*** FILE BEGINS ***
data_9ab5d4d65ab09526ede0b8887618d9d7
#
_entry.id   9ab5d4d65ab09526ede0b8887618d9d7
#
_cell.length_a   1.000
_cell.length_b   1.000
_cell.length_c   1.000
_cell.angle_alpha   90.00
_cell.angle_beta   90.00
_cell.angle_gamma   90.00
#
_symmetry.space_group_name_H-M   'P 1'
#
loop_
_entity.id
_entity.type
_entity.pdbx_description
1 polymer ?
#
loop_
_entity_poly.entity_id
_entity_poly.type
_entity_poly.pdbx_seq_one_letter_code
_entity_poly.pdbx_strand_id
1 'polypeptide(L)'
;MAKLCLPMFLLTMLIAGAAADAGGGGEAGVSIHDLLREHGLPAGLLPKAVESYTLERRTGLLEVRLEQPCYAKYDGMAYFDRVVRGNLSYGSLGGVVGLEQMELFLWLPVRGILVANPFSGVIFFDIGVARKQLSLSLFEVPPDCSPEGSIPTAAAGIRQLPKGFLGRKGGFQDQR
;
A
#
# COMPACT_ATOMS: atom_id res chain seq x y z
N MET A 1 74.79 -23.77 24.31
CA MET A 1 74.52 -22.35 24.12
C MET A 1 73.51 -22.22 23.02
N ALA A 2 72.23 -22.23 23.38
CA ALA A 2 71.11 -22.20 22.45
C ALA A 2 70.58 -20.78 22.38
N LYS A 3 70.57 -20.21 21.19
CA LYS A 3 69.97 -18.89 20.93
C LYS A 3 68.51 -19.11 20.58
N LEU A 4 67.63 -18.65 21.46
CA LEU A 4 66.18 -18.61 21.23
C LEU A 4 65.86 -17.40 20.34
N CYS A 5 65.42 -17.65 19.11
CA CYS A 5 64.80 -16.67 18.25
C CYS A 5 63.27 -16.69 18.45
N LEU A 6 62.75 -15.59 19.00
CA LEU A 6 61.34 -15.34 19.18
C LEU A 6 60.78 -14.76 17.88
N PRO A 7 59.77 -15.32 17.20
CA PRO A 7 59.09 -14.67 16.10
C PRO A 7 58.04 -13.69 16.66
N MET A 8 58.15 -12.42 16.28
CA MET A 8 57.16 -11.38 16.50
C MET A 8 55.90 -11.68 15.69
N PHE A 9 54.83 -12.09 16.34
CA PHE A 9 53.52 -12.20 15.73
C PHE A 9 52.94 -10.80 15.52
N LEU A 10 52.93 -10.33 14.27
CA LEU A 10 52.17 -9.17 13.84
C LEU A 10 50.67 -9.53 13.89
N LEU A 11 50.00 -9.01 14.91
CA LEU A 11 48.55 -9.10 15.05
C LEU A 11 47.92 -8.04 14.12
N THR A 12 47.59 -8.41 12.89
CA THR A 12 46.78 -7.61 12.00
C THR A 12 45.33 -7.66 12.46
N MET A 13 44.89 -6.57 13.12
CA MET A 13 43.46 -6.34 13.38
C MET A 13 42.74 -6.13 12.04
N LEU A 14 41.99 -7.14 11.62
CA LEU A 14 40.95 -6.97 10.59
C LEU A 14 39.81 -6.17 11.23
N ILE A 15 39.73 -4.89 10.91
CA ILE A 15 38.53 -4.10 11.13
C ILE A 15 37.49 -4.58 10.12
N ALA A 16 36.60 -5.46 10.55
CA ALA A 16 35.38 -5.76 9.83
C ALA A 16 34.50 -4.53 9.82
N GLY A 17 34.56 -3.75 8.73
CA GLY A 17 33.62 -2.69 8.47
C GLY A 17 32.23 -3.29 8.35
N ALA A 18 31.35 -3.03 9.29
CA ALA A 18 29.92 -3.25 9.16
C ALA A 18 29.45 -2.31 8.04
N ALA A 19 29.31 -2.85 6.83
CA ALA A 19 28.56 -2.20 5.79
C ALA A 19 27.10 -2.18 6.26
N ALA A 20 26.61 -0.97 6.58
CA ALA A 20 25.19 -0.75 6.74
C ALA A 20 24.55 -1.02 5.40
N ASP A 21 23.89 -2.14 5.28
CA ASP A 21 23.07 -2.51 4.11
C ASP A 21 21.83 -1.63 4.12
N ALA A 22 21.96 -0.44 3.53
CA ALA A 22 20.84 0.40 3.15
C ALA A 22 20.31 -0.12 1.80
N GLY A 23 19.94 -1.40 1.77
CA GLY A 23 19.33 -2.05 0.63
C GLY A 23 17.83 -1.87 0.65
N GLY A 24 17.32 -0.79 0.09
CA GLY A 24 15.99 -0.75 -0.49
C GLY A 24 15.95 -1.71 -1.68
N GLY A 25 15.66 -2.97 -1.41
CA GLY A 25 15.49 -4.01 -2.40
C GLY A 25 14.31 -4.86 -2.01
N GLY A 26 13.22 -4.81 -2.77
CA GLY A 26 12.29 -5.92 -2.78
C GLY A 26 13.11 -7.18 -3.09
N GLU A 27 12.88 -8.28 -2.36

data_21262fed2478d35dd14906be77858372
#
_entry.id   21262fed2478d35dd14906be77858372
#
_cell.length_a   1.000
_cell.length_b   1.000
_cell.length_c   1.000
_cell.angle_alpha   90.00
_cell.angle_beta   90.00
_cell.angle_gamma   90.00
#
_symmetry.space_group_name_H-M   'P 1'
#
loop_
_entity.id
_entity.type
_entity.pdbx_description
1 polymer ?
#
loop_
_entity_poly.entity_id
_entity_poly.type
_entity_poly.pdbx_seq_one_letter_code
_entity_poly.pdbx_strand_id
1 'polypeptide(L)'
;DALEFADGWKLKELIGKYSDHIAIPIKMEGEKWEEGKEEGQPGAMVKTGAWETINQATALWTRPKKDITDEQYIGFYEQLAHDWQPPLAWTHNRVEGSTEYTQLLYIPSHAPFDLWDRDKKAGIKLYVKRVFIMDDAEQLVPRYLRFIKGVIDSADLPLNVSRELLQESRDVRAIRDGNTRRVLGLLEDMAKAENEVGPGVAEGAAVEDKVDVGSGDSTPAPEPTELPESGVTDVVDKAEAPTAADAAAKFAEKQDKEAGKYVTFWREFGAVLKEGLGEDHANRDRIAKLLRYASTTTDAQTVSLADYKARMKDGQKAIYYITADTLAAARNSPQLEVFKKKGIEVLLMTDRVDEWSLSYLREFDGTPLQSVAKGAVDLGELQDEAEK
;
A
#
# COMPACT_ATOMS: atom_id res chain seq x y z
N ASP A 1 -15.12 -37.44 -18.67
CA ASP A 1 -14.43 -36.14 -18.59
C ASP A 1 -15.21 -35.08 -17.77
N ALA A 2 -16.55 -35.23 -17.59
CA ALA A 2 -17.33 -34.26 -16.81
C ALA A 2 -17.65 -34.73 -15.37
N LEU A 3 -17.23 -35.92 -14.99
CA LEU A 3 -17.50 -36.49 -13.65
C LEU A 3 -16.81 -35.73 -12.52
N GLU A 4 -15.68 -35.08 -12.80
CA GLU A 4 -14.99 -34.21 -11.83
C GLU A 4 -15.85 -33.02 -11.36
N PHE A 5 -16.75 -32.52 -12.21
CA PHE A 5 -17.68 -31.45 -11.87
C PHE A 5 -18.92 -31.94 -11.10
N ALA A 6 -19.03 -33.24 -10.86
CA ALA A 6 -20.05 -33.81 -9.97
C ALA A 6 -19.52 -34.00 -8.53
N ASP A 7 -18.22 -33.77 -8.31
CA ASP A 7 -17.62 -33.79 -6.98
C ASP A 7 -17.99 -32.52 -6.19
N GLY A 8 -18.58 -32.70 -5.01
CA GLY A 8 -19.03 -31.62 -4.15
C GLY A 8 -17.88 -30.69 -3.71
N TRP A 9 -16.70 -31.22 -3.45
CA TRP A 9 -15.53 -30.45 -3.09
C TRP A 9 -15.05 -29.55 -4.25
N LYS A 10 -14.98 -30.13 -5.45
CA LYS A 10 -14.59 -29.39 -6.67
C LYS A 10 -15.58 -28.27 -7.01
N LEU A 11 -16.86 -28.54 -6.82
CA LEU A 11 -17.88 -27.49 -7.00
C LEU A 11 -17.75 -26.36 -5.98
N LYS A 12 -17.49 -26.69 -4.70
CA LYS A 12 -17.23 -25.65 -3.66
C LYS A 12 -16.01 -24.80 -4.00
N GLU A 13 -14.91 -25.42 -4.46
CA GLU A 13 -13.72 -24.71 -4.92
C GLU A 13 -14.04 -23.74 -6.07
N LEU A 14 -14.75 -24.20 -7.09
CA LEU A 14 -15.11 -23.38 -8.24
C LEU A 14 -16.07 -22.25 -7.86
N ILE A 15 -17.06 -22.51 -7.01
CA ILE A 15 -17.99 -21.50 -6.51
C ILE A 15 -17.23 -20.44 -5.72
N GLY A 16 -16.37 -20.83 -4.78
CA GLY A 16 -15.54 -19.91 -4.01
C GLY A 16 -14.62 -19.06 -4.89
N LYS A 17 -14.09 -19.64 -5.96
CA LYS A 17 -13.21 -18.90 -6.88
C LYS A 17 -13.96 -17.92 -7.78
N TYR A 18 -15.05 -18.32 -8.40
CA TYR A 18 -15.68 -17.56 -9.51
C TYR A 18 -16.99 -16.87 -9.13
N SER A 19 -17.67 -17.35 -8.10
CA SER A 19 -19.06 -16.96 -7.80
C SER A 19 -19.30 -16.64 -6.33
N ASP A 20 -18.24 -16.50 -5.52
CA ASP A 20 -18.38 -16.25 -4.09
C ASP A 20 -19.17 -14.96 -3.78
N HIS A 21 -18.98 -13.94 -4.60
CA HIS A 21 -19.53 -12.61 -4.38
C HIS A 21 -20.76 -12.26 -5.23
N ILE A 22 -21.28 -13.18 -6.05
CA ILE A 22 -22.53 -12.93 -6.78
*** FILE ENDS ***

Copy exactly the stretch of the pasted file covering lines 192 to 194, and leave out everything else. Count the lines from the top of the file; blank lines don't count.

CA TYR A 18 -15.68 -17.56 -9.51
C TYR A 18 -16.99 -16.87 -9.13
N SER A 19 -17.67 -17.35 -8.10